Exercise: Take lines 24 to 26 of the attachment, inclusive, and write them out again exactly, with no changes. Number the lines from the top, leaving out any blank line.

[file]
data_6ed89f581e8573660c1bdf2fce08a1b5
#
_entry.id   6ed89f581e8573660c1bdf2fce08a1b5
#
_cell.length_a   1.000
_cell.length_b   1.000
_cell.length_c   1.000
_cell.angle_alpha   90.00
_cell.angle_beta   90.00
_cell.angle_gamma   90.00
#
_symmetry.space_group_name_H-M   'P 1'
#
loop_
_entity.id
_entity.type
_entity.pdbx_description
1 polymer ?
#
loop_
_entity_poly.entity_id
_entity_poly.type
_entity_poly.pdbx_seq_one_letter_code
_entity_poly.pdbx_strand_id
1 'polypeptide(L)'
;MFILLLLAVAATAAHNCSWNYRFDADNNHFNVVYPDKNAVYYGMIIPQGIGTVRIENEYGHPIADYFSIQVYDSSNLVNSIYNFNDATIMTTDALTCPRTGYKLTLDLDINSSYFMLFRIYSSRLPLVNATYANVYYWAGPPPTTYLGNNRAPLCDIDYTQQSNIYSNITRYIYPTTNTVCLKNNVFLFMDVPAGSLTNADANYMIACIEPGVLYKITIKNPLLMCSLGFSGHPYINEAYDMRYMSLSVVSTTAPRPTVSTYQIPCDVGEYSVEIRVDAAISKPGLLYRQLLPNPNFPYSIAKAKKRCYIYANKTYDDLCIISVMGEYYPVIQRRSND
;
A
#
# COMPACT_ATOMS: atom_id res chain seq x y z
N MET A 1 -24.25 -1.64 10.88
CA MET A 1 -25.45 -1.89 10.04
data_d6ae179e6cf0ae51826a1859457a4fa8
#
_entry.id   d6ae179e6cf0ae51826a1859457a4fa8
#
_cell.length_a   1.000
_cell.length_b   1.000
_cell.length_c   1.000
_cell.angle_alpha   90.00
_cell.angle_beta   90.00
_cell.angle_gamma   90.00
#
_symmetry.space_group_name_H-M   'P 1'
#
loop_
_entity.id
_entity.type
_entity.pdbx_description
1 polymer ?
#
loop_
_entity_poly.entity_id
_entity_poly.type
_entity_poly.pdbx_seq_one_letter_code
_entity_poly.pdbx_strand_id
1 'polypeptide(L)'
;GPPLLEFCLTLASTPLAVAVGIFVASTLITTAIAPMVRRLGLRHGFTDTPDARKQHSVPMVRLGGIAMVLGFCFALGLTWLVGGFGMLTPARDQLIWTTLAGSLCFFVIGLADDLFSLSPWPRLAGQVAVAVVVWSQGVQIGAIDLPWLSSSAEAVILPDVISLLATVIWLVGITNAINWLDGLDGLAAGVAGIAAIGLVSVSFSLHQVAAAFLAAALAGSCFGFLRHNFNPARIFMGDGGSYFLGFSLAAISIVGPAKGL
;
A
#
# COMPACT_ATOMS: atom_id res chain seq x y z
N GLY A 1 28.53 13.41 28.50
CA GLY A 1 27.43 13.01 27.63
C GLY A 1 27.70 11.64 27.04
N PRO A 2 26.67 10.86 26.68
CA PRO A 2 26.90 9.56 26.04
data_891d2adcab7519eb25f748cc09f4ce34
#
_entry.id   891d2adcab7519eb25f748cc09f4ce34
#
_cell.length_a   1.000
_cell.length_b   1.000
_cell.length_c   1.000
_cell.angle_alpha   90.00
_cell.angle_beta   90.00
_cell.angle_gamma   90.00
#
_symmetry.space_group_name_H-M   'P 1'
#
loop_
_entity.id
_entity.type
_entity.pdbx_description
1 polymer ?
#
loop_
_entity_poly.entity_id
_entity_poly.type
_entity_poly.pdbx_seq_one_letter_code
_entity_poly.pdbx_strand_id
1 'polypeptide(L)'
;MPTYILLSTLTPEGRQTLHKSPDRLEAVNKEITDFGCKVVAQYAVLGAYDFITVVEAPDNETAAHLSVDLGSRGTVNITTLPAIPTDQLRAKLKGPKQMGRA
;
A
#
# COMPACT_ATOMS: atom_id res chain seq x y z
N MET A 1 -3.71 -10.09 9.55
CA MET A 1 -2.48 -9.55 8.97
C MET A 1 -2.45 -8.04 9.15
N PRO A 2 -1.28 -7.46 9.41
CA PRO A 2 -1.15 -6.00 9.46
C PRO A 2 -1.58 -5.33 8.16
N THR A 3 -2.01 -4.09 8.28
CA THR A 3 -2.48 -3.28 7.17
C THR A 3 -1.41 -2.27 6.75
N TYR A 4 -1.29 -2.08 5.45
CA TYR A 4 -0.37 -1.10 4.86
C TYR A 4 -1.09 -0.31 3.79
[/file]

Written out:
_entity_poly.pdbx_strand_id
1 'polypeptide(L)'
;MFILLLLAVAATAAHNCSWNYRFDADNNHFNVVYPDKNAVYYGMIIPQGIGTVRIENEYGHPIADYFSIQVYDSSNLVNSIYNFNDATIMTTDALTCPRTGYKLTLDLDINSSYFMLFRIYSSRLPLVNATYANVYYWAGPPPTTYLGNNRAPLCDIDYTQQSNIYSNITRYIYPTTNTVCLKNNVFLFMDVPAGSLTNADANYMIACIEPGVLYKITIKNPLLMCSLGFSGHPYINEAYDMRYMSLSVVSTTAPRPTVSTYQIPCDVGEYSVEIRVDAAISKPGLLYRQLLPNPNFPYSIAKAKKRCYIYANKTYDDLCIISVMGEYYPVIQRRSND